PARKERSBURG- The Worthington Nursing and Rehabilitation Center in Parkersburg is under new management.
Platinum Health Care of Skokie, Ill., took over management of the health care facility in Parkersburg June 1 after it was purchased by Arc Realty of New York, N.Y.
The West Virginia Health Care Authority issued a Certificate of Need to PWNR LLC and PNCN LLC in Skokie, Ill., and ARHC NCRWDWV01 LLC and ARHC WNPGBWV01, New York, N.Y., "for the acquisition of the real estate, tangible personal property and operations associated with Nicholas County Nursing and Rehabilitation Center, a 97-bed nursing home in Richwood, Nicholas County, and Worthington Nursing and Rehabilitation Center, a 105-bed nursing home in Parkersburg," according to a press release from the West Virginia Health Care Authority.
Photo by Brett Dunlap
Worthington Nursing and Rehabilitation Center in Parkersburg is now under the management of Platinum Health Care of Skokie, Ill. The organization is planning to do renovations and will be looking at services offered determining what the needs will be.
The capital expenditure associated with the proposal is $33,105,000, the press release said.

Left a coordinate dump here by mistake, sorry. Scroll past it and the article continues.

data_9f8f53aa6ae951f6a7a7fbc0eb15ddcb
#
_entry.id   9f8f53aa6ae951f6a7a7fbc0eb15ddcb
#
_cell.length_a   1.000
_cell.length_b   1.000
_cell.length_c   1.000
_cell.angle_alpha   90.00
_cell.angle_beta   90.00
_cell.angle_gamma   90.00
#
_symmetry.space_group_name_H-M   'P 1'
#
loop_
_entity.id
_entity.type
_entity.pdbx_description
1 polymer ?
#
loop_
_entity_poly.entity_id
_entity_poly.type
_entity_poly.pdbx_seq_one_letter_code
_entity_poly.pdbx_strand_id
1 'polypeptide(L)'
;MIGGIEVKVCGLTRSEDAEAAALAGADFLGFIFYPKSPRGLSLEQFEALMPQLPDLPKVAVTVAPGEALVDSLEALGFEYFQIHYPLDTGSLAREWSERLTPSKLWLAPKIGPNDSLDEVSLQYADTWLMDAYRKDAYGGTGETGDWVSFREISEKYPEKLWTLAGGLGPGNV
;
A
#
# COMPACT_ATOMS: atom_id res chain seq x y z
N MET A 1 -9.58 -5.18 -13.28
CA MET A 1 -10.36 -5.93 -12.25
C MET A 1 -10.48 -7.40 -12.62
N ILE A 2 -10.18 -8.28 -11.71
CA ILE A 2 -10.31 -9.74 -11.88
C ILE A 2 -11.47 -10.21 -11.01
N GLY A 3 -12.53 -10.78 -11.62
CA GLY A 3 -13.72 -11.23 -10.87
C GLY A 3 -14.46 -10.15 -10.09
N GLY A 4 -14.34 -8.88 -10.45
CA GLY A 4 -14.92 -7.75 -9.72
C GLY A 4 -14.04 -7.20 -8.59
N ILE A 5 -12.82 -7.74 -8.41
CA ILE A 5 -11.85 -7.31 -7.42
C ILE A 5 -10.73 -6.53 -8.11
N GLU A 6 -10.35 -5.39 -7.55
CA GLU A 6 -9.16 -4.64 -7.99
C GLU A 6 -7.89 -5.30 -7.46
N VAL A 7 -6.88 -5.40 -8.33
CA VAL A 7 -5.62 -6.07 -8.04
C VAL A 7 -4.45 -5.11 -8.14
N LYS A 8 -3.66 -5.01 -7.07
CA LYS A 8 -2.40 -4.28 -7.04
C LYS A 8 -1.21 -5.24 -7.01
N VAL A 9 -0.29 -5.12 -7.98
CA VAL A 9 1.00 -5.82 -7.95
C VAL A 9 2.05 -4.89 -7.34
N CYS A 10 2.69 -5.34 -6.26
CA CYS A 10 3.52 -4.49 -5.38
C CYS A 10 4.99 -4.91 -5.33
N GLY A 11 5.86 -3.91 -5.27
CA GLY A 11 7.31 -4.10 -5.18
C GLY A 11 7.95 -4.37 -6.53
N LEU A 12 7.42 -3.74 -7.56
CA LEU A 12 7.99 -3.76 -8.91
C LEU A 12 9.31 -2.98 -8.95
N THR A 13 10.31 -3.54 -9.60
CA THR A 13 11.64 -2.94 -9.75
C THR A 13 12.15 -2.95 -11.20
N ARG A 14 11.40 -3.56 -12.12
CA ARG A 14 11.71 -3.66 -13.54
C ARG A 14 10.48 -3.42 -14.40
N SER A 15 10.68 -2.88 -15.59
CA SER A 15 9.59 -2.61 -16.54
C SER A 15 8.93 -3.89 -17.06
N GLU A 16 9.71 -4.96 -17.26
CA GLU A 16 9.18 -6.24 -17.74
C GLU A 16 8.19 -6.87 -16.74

Arc Realty purchased a total of nine buildings, said Ben Klein, owner of Platinum Health Care.
''They in turn reached out to us and asked us to lease and run them,'' he said.
Platinum Health Care LLC was formed in 2001 with the purpose of creating an in-home office for managing long-term care facilities. According to its website, the company has demonstrated the ability to turn under-performing properties around.
In addition to these properties in West Virginia, the company owns and leases properties in Illinois, Missouri, Wisconsin, Indiana and Ohio.
Klein said they are planning to make capital improvements to the buildings at Worthington.
''We are investing in significant improvements to the buildings,'' Klein said. ''We want to make them nicer.''
Klein said he will be traveling to properties all over the country next week with designers to evaluate the locations and make plans for improvements. He is not sure when they might make it to Parkersburg.
Those improvements could include new furniture, new floors, new wall coverings, new equipment or reconfiguring space to meet certain needs, he said.
As far as any changes to services, Klein said those would be determined at a later time as they figure out what the needs will be.
They are looking at getting established in the community, building local relationships, making facility improvements, being able to attract patients and providing quality care, he said.